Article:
Bombs dropped by the German Luftwaffe whistled through the air and exploded noisily while, deep underground, the people of London sang in their air-raid shelters. Most often, it was the words of "There'll Always Be an England" that added cheer to the gloomy caves in the earth. And strangely enough the Londoners believed the words they sang.
It was October, 1940, and the Battle of Britain had been going on for 83 days. Each night German bombs fell, and each night the English people labored to undo the Nazi work of destruction. Fires started by the Luftwaffe were put out by morning, the rubble was cleared away, and life went on as usual in the cities of Plymouth and Coventry and Liverpool.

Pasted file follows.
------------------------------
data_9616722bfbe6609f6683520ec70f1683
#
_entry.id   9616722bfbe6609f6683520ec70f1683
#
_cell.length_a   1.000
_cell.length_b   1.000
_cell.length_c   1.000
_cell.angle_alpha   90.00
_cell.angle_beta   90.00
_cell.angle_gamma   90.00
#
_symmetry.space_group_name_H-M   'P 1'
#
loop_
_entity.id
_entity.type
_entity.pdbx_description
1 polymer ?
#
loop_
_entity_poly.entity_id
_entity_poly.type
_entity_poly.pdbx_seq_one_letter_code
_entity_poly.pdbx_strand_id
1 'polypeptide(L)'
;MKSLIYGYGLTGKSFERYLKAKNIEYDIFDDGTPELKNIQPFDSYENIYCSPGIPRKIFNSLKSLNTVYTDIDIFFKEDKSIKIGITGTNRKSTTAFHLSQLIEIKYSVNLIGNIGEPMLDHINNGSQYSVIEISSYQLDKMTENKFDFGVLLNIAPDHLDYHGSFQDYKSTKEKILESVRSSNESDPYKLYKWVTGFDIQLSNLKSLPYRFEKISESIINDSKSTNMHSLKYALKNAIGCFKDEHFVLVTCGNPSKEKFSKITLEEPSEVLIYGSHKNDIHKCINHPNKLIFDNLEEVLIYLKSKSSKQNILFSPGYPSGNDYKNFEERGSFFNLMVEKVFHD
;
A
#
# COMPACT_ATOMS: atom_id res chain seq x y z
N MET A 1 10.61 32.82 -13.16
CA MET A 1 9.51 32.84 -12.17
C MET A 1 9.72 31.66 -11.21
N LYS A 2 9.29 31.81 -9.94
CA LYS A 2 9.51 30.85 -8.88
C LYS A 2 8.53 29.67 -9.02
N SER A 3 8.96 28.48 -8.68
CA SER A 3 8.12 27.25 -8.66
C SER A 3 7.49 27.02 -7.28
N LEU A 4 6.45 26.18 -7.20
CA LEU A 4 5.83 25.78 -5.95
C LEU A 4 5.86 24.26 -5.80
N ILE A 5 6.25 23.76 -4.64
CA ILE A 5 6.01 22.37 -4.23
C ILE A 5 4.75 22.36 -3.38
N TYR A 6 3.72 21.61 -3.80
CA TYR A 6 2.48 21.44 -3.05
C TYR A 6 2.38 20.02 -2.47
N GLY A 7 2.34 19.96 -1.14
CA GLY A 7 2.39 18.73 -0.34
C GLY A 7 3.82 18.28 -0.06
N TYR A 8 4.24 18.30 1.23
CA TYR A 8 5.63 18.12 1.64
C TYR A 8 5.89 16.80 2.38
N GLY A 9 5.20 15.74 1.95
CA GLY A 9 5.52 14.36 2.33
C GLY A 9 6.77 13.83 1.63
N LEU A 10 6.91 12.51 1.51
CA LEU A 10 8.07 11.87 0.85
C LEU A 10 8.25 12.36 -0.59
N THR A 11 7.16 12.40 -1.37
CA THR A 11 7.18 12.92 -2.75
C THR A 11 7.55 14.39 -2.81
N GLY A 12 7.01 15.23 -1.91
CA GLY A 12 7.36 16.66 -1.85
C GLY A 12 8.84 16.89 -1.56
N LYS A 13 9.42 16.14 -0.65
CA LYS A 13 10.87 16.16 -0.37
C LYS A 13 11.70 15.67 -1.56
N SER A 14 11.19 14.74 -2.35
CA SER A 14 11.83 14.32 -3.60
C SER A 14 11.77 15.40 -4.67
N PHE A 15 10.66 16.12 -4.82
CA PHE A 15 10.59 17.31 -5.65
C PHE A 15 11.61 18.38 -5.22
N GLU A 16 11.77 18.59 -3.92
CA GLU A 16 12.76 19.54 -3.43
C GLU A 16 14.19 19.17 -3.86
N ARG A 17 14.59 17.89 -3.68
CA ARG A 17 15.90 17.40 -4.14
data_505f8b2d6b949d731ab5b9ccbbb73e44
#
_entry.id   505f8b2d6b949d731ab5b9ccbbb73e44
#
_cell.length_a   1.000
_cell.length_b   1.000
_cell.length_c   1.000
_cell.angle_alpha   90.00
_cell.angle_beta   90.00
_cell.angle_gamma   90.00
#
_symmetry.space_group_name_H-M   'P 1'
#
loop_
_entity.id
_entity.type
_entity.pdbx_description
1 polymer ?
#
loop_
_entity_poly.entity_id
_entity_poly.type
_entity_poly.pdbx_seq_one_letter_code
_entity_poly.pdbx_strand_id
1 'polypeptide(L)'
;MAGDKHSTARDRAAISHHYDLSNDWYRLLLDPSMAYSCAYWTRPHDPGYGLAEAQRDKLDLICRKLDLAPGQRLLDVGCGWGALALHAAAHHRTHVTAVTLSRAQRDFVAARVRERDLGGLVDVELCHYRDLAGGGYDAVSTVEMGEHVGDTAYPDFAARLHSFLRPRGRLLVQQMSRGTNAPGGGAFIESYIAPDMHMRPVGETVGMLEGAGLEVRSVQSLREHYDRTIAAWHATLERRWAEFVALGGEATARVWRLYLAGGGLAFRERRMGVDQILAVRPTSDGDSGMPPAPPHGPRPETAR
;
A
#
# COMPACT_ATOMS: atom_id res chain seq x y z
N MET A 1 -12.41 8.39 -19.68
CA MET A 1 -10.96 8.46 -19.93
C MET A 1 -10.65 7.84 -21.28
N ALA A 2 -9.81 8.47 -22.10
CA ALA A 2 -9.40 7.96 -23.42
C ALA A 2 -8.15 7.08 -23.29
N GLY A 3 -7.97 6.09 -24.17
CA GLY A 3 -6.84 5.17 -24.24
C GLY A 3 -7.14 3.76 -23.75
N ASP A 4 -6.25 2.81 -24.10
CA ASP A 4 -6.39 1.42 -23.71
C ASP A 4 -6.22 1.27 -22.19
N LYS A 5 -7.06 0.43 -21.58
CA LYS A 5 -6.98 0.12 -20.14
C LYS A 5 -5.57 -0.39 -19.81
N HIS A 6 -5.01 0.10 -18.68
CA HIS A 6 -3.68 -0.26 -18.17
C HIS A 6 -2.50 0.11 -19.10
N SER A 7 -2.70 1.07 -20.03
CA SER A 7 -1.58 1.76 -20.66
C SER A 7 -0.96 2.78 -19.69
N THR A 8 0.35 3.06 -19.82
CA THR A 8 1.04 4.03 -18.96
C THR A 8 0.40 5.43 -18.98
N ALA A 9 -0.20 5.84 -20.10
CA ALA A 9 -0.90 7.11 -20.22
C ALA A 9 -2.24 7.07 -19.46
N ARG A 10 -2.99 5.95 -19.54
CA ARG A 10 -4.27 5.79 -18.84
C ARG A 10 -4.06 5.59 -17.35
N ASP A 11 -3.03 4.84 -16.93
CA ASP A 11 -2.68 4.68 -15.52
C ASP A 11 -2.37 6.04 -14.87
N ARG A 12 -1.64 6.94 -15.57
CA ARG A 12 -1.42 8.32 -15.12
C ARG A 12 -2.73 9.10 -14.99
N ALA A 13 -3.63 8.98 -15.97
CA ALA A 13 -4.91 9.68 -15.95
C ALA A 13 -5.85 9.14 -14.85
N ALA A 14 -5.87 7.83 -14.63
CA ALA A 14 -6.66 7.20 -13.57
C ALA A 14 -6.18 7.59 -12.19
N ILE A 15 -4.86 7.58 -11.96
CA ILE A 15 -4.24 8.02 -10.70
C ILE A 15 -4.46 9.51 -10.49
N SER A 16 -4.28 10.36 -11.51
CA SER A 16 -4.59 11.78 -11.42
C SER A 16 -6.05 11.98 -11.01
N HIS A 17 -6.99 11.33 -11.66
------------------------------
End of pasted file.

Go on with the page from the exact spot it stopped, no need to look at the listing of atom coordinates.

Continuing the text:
Quentin Reynolds, war correspondent and author of many books about World War II, tells with warm admiration this story of a courageous nation with its back against the wall. Mr. Reynolds not only shaped the ordinary trials of the English people during the Battle of Britain; his search for news took him wherever there was a good story. He sailed in a convoy through the heavily mined waters of the English Channel. He was in London during the worst air raid of the war. He made numerous friends among the RAF, those gallant airmen who fought and won, against fantastic odds, the Battle of Britain, a turning point in World War II.
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